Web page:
Local Transport Major Schemes

Local transport major schemes are defined as local public and integrated transport schemes, local road schemes and local highway/bridge/street lighting maintenance schemes with a capital cost of over £5 million. The following schemes have been fully or provisionally approved for funding by the Government since May 1997. In all cases where Government funding is sought, a thorough appraisal of each scheme is undertaken before approval is given. According to the latest information provided by the local authorities concerned, work on all the schemes listed is expected to be completed by June 2006.

BarnsleyCoalfields Link Road Phases 2 and 3 (provisionally accepted)
BedfordshireA507 Ridgmont Bypass and Woburn Link
BirminghamMasshouse Circus
BradfordA641 Manchester Road Quality Bus Scheme
South Bradford Integrated Transport Improvements
Bradford City Centre Integrated Transport Scheme (provisionally accepted)
BrentStreet Lighting
BuckinghamshireA4146 Stoke Hammond and Linslade Bypass
CambridgeshireA142 Fordham Bypass
CheshireChester Deeside Transport System (provisionally accepted)
CumbriaCarlisle N. Development Route (provisionally accepted)
DarlingtonEastern Transport Corridor (provisionally accepted)
Derby CityDerby City Centre Integrated Transport Project
DevonBarnstable Western Bypass (provisionally accepted)
Shaldon Bridge
DoncasterA19 North Bridge Project
A6023 Denaby Main Diversion
A638 Great Northern Road Quality Bus Corridor
DurhamDawdon to Seaham Town Centre Link Road
A689 Sedgefield to Wynard Improvements (provisionally accepted)
A688 Wheatley Hill to Bowburn Link (provisionally accepted)
EssexA131 Great Leighs Bypass
A130 Essex
GloucestershireGloucester South West Bypass
Greater Manchester PTAMetrolink Vehicles (additional capacity)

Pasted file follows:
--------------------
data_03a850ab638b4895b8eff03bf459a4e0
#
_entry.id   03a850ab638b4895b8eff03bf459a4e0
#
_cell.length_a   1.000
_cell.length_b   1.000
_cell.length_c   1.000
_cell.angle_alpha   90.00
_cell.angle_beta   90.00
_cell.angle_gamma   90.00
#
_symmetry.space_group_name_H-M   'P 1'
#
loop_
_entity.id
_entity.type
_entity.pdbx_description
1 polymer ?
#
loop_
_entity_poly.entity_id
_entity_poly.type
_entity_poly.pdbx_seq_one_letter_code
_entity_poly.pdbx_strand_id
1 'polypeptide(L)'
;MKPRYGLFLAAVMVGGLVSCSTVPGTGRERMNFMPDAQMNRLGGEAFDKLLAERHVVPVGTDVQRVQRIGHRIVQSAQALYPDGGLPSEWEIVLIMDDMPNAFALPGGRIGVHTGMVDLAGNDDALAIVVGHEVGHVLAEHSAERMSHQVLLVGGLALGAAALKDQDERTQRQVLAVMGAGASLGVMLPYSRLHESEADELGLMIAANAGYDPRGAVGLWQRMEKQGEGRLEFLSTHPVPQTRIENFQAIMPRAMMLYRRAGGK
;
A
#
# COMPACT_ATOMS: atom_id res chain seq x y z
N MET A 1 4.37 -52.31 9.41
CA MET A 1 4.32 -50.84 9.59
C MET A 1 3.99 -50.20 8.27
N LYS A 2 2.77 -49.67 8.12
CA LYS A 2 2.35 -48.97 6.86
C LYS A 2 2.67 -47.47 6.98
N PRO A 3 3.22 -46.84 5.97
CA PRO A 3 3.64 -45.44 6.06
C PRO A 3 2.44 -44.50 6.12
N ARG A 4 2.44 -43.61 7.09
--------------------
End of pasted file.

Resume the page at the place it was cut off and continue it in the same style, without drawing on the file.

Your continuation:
Leigh Guided Busway (provisionally accepted)
HampshireSouth Hampshire Rapid Transit Light Rail Fareham to Gosport
HertfordshireBaldock Bypass
IslingtonStreet Lighting
KentA206 South Thames-side Development Route—Stage 4
Fastrack—Phase 1
East Kent Access Phase 1 (provisionally accepted)
LeedsLeeds Inner Road Stage 7
East Leeds Link Road
Leeds Supertram
East Leeds Quality Bus Project
LeicestershireAshby Bypass Stage 2
Earl Shilton Bypass (provisionally accepted)
A607 Rearsby Bypass (provisionally accepted)
LincolnshireA1073 Spalding to Eye Improvement (provisionally accepted)
Manchester CityUrban Traffic Control Major Scheme
Manchester Metrolink Extensions
Manchester Street Lighting
Transport Interchange
MedwayA289 Gillingham Northern Bypass—Noise Insulation
Merseyside PTAAllerton Interchange (provisionally accepted)
Newcastle upon TyneWest Central Route
Quayside Public Transport
NorfolkBroome Ellingham Bypass
Nar Ouse Regeneration Project (provisionally accepted)
North YorkshireScarborough Integrated Transport Scheme
Nottingham CityNottingham Express Transit—Light Rail
NottinghamshireA617 Mansfield Ashfield Regeneration Route (provisionally accepted)
A6002/A6007 Coventry Lane Improvement
A617 Rainworth Bypass
PlymouthNorthern Corridor Major Public Transport Scheme
PortsmouthPortsmouth Maintenance Project
Maintenance of the A2030 Eastern Road